"In her poignant prose, those who suffer are honoured and memorialized."
Patricia Dawn Robertson, Quill & Quire
"The breadth of the insight and language here is unsurprising."
Brian Lynch, The Georgia Straight
"Sarah de Leeuw's Where It Hurts is thoughtful and brave, arresting and powerful. The worlds she details in these pages are little-seen, galvanic, and occasionally bleak, yet the reading experience is a transformative one."
Craig Davidson, author of Cataract City and Precious Cargo
"Sarah de Leeuw knows that a title is a promise and she delivers. Where it Hurts promises to be painful and honest without being tragic. These are not traditional essays, they are power-driven narratives documenting the lives of many women. Accusing the world of negligence, viciousness without articulating the accusation, it is there, under every black inked word and every laugh. We are not simply a reader but rather something of an accomplice. As we read, we document how many times we have told such a story and laughed. We don't feel guilty, but we do want some kind of epiphany and transformation by the time we see the end of the collection. Powerful strategy and a great read."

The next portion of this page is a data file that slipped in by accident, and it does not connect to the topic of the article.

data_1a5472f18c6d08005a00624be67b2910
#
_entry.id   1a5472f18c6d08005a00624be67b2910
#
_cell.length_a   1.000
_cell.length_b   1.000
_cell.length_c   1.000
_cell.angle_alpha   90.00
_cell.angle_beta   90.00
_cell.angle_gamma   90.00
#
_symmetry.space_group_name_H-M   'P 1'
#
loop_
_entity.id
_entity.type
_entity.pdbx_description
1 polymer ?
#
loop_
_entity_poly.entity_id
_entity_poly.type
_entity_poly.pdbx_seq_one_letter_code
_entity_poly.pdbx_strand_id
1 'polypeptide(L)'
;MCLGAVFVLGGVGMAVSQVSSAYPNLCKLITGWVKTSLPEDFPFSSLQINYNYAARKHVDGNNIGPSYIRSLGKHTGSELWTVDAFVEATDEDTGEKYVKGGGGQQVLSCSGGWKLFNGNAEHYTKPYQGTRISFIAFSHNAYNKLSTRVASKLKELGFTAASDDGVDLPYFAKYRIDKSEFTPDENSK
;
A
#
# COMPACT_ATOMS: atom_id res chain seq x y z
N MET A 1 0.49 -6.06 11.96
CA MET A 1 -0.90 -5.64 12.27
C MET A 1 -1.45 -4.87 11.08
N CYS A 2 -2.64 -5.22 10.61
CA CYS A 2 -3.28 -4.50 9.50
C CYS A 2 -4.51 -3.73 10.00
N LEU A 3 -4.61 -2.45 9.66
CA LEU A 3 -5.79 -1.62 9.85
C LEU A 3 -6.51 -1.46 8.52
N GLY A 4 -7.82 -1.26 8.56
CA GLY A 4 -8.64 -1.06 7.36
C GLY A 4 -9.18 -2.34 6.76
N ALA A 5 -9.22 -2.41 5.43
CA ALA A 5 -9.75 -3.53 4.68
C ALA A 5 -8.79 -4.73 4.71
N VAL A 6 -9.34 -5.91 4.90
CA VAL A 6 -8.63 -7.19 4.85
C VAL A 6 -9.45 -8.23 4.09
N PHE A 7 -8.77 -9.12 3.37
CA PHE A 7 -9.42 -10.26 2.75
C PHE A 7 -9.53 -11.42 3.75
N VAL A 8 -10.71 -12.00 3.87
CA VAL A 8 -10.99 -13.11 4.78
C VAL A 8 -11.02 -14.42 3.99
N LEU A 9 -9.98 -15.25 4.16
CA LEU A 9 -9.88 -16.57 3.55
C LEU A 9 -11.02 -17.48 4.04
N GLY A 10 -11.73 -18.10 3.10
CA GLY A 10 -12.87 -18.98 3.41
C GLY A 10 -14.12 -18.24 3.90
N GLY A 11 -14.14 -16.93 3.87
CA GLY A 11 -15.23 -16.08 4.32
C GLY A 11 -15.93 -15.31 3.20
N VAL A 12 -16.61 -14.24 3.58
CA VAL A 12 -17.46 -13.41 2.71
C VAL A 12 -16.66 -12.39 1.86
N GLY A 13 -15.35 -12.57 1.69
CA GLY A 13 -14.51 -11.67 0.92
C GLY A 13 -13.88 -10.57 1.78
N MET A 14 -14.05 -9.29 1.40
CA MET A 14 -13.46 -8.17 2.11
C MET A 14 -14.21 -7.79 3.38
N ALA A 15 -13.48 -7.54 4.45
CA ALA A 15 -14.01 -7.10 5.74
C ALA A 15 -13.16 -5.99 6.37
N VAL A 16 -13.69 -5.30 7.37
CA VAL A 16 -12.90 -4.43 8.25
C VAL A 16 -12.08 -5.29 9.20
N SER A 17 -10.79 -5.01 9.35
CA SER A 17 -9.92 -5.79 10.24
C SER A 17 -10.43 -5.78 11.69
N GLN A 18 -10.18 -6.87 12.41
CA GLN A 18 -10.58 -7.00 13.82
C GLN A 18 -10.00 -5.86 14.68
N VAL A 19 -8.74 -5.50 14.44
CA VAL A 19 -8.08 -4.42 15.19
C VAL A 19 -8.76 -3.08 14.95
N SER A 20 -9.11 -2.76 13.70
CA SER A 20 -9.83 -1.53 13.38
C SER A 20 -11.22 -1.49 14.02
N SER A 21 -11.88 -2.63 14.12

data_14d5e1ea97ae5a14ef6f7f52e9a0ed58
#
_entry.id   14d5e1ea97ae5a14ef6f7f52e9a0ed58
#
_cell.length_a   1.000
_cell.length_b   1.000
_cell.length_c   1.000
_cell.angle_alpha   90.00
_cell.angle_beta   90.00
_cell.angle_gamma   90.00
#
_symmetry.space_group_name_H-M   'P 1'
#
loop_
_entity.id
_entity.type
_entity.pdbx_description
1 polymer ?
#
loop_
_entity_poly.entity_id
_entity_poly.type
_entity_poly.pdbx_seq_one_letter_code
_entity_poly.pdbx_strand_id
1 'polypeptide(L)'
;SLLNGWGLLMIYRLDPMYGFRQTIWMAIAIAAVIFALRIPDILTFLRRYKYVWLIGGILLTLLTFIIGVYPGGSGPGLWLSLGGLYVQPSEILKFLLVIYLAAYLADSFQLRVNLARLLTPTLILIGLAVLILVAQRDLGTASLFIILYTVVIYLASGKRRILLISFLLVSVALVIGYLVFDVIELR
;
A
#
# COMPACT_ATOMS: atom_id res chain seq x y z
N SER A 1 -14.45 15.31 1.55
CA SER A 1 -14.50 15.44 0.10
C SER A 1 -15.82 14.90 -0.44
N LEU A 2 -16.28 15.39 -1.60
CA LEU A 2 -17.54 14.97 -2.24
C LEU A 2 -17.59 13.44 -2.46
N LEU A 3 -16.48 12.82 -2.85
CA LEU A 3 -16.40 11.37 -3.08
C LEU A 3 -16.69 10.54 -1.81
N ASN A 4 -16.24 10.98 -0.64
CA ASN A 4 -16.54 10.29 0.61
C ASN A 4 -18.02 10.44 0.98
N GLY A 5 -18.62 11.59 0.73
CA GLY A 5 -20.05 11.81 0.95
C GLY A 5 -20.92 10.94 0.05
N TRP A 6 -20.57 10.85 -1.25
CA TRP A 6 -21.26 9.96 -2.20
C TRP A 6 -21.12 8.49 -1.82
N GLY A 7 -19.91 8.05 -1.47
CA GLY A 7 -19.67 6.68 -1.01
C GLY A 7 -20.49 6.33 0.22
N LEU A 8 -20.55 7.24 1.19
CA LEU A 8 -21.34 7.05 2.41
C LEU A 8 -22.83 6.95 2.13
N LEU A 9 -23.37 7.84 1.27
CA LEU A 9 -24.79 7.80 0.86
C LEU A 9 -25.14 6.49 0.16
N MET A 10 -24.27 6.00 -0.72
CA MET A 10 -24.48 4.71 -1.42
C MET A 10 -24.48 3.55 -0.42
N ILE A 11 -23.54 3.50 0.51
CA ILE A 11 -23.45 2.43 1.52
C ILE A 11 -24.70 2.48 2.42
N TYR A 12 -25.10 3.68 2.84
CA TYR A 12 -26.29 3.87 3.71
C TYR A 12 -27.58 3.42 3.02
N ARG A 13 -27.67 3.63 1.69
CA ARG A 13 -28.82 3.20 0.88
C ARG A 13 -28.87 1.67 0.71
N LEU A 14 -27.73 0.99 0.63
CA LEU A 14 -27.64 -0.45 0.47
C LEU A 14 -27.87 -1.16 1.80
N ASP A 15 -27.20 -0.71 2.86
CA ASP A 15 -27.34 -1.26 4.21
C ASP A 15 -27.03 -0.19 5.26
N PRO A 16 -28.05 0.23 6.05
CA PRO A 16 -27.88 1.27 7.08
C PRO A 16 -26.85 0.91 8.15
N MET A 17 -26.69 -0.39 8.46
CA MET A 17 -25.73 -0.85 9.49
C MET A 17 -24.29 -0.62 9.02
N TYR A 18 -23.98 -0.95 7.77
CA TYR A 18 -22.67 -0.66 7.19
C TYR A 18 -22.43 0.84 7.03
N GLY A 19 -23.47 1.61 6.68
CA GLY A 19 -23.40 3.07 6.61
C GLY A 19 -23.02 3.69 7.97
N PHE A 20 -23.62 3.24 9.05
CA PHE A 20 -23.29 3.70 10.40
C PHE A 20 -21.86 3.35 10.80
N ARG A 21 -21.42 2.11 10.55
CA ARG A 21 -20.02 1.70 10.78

Lee Maracle, author of Celia's Song and Memory Serves
"Sarah de Leeuw spins the grit of life -- trauma, missing women, the decay of a relationship -- into moving, beautiful prose. Where it Hurts illuminates the tragedies, triumphs and poetry of marginalized northern landscapes."
Emily Urquhart, author of Beyond the Pale
"Stark, unsentimental, but tender-hearted nonetheless: Sarah de Leeuw's essays prove that there is beauty in hardship, and moments of real warmth in a place known to be so cold."
D.W. Wilson, author of Ballistics and Once You Break a Knuckle
"Where It Hurts is a mappa mundi, a map of geographical and spiritual space, and Sarah de Leeuw is an extraordinary cartographer, boldly taking the reader into known and unknown territory."
Theresa Kishkan, author of Winter Wren and Mnemonic: A Book of Trees
"De Leeuw speaks passionately for the marginalized, whether it's a First Nations woman forced to hitchhike the Highway of Tears, a homeless man watching his hotel room burn up, or a 15-year-old girl working a truck stop in an asbestos mining town. She draws us into the fabric of towns the guidebooks don't recommend, showing us ourselves woven into it, linking a failing marriage to a toxic landfill. Or the serial killer Clifford Olson and his aftermath to the explosion of Mount St. Helens. We feel how much it matters that our threads cross."
Meredith Quartermain, author of I, Bartleby and Rupert's Land